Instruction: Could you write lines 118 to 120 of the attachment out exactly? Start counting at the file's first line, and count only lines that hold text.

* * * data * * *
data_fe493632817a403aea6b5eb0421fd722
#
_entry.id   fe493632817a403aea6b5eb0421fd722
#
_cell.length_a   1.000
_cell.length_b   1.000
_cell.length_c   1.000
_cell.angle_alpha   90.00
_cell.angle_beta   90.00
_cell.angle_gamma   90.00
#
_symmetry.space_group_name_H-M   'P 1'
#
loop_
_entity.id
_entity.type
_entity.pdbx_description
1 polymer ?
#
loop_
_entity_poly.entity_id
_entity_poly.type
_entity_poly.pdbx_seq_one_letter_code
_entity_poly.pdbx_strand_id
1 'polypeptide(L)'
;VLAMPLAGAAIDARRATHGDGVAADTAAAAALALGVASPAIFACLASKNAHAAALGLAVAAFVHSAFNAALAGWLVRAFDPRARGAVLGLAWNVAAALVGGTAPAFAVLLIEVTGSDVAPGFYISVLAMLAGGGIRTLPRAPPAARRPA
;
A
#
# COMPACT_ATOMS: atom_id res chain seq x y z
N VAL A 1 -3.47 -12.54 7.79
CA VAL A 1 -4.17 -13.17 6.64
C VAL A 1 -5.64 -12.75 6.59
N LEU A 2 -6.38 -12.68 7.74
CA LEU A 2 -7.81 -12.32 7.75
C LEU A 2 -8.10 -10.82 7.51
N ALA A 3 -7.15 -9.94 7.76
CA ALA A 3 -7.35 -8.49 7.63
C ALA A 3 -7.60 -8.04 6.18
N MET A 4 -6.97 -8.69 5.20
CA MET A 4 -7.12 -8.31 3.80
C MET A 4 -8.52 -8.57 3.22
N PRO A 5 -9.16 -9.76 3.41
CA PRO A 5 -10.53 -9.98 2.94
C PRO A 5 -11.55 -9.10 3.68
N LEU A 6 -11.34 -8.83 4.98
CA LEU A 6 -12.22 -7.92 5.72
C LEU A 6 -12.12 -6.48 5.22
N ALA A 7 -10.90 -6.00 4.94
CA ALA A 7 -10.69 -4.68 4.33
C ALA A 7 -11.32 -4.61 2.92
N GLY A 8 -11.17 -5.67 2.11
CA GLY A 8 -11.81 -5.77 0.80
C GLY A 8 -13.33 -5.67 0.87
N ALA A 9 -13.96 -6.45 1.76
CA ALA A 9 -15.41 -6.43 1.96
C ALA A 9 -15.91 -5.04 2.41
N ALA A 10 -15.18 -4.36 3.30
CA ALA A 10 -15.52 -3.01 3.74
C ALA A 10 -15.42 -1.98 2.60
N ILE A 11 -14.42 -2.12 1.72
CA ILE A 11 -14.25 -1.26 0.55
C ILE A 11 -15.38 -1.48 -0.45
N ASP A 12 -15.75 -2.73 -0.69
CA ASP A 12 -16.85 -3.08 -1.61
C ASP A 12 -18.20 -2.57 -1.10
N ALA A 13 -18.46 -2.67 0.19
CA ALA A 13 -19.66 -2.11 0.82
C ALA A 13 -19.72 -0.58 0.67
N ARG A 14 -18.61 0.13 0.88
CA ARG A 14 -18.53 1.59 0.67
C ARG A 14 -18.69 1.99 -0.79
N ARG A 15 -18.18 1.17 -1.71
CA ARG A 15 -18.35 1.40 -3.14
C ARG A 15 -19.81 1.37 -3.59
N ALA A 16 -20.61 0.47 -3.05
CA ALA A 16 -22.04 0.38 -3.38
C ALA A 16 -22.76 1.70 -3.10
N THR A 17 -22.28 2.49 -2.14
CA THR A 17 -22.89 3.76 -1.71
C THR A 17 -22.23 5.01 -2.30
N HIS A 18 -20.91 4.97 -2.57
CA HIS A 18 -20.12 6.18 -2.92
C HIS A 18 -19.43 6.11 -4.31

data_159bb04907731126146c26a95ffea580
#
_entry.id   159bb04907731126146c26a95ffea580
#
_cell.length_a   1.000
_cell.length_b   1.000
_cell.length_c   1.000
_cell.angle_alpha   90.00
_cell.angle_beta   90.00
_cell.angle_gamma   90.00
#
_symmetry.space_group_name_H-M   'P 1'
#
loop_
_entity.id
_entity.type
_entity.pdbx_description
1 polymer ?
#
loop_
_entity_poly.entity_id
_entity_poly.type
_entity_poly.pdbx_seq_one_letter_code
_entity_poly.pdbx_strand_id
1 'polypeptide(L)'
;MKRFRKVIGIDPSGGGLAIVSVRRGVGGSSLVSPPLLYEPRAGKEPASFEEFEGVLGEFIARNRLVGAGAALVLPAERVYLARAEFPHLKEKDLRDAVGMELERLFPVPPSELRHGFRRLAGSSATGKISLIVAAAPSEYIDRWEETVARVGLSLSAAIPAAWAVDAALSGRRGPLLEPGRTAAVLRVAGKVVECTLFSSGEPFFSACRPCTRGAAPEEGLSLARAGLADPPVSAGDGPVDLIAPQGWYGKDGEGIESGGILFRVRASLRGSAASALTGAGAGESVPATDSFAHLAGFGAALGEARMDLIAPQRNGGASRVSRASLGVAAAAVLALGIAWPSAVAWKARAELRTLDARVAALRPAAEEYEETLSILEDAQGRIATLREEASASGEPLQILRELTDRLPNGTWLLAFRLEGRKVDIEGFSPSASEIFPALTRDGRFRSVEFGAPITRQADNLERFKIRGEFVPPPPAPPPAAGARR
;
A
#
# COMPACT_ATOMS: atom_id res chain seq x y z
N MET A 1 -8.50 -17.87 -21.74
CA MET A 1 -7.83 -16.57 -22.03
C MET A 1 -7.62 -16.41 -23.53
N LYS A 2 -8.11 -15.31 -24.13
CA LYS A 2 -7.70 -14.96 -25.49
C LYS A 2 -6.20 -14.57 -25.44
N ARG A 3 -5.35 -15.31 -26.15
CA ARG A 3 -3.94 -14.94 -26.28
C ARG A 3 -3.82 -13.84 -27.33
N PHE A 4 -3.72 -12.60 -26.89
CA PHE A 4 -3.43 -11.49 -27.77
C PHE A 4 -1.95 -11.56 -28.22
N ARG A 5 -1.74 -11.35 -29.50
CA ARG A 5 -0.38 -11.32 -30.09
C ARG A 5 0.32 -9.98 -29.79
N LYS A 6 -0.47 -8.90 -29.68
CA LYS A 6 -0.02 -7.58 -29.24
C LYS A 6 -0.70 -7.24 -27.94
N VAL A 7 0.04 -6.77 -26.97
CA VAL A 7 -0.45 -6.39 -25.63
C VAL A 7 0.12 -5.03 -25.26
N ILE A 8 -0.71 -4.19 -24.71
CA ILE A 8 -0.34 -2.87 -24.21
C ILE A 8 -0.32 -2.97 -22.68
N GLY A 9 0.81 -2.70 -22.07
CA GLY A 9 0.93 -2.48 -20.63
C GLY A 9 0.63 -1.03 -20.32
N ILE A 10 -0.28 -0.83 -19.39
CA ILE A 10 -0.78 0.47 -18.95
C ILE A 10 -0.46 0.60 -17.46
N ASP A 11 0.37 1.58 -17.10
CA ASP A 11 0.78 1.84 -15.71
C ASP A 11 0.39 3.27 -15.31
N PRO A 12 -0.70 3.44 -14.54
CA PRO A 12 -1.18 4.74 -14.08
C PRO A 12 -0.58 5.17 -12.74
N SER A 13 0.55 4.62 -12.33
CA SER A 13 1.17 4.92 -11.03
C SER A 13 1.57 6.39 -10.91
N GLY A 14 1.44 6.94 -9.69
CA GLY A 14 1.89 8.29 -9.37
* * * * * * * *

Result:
N LYS A 2 -8.11 -15.31 -24.13
CA LYS A 2 -7.70 -14.96 -25.49
C LYS A 2 -6.20 -14.57 -25.44